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Do You Have To Tell Your Therapist In Person That You’re Leaving?


595702_14433699Dedicated, skilled, and caring therapists will, together with you, discuss the right time to end therapy. Usually they’ll discuss it with you in the first few sessions so you can be prepared for about how long therapy might take. They’ll share with you possible treatment time-frames, and together you’ll decide how to proceed.

Your therapist and you will schedule regular progress check-ins, every few sessions or even once per session, and assess how effective the therapy is for you. If it isn’t after a reasonable period of time, a responsive therapist will try other approaches with you or might even suggest a different therapist.

But suppose that you decide your therapist isn’t for you and you are planning to leave therapy, either to work with someone else or because you feel you no longer need therapy—what should your course of action be?

If you are comfortable with your therapist, and they’ve been helpful, supportive, empathetic and respectful, it may be a very good idea to schedule a final session in person. The term “closure” has become so cliched that it has lost much of it’s meaning, but discussing what you’ve accomplished in therapy, why you feel ready to leave, and where you are headed, can provide a sense of authentic closure, as well as achievement and future direction.

But what if the therapist you’ve been working with has been throwing out all sorts of red flags? What if you feel they are not helpful, and even possibly harmful?

If possible, I suggest you discuss with a supportive friend or adviser whether or not it is time to move on. This can help you determine if you have the objectivity to make the call. I think determining this is often a case-by-case basis.

Sometimes in therapy, a client might feel they want to quit just when they are approaching challenging and ultimately helpful discoveries about themselves and their lives. Uncomfortable feelings may arise and a good therapist will help you process them.

But you could also be experiencing very real red flags and it very well may be definitely time to move on. In this case, it is probably not a good idea to schedule a final appointment. The truth is, it is up to you.

If you feel you have legitimate complaints, have given serious thought to them and have preferably discussed them with a member of your support system then why pay for another session?

I believe there is nothing wrong with calling up and telling a red-flag therapist that you won’t need their services anymore. You can say you are moving forward or that you no longer have time or room in your budget for therapy. I don’t recommend you discuss why you are letting them go if their neglect has been serious; if they are someone unethical and manipulative, the conversation could be very uncomfortable for you. The therapist could also try to talk you into scheduling just “one more appointment.” *

If you are feeling very vulnerable, still in need of therapy, but feel strongly that this therapist is not for you, call and cancel your next appointment and say that at present you are not ready to schedule another appointment. This will give you time to find another therapist.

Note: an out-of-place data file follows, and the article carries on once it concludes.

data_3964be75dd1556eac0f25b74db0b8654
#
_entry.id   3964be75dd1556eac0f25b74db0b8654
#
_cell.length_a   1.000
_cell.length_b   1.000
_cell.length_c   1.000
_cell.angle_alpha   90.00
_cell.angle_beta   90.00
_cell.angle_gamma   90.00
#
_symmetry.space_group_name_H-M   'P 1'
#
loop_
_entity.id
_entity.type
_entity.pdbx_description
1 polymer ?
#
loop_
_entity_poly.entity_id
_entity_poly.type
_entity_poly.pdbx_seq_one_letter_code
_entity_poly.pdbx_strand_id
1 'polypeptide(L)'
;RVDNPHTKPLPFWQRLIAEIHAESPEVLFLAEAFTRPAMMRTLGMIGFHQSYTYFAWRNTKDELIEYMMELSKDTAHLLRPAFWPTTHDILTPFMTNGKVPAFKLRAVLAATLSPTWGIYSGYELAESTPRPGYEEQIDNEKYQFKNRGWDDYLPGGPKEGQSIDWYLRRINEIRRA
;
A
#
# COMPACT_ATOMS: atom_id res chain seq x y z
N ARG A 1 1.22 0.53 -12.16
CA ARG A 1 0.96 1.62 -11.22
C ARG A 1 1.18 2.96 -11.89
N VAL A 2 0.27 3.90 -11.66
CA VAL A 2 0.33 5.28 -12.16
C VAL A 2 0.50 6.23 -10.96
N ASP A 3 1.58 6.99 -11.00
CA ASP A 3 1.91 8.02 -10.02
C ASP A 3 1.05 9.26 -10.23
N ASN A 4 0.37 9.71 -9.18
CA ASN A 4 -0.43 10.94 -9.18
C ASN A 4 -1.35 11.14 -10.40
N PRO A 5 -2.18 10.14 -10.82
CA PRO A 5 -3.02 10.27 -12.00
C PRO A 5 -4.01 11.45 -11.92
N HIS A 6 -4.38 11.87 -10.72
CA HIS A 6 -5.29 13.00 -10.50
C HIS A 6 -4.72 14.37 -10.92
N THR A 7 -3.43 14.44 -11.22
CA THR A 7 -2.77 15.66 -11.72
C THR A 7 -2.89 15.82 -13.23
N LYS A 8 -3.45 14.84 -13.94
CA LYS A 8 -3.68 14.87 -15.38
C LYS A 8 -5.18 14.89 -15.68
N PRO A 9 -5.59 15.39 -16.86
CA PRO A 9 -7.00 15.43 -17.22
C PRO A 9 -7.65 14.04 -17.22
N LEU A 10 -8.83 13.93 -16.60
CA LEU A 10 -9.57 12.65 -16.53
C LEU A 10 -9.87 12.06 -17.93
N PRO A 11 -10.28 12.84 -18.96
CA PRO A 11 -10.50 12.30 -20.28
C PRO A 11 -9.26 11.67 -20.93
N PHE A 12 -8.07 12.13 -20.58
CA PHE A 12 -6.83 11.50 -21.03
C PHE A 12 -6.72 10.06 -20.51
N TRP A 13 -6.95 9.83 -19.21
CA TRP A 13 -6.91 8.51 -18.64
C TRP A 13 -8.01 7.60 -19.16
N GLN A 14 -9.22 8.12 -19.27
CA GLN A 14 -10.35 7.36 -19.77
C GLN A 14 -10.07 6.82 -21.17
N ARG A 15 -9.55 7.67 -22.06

You might tell your new therapist that your experiences with your previous therapist have been less than helpful, and sign a release giving them permission to speak to your old therapist. They can call or write to them, requesting session notes and treatment plans so that there is some basic continuity of treatment. This way your old therapist will certainly get the message that their services are no longer required.

If you have had the unusual experience of your therapist causing you to feel intimidated or extremely uncomfortable and you feel you simply cannot cope with speaking to them again, try calling their voice mail when you know they won’t pick up. Leave a message saying you will no longer be coming to therapy.

 

*There can also be legitimate reasons why a therapist will want to schedule an appointment and ask you to reconsider leaving therapy. A caring and skilled therapist will want you to get the help you need whether or not it is with them.

More on this topics in this post can be found in Therapy Revolution: Find Help, Get Better, and Move On.

Do You Have To Tell Your Therapist In Person That You’re Leaving?


Richard Zwolinski, LMHC, CASAC & C.R. Zwolinski

Richard Zwolinski, LMHC, CASAC is the author of Therapy Revolution: Find Help, Get Better, and Move On Without Wasting Time or Money and is licensed in addiction and psychotherapy with over 25 years experience as well as a consultant to organizations and companies in the fields of mental health and addiction. He is the executive director of an outpatient behavioral health program. Learn more about Richard here.


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APA Reference
& C.R. Zwolinski, R. (2015). Do You Have To Tell Your Therapist In Person That You’re Leaving?. Psych Central. Retrieved on September 23, 2020, from https://blogs.psychcentral.com/therapy-soup/2015/09/do-you-have-to-tell-your-therapist-in-person-that-youre-leaving/

 

Last updated: 30 Sep 2015
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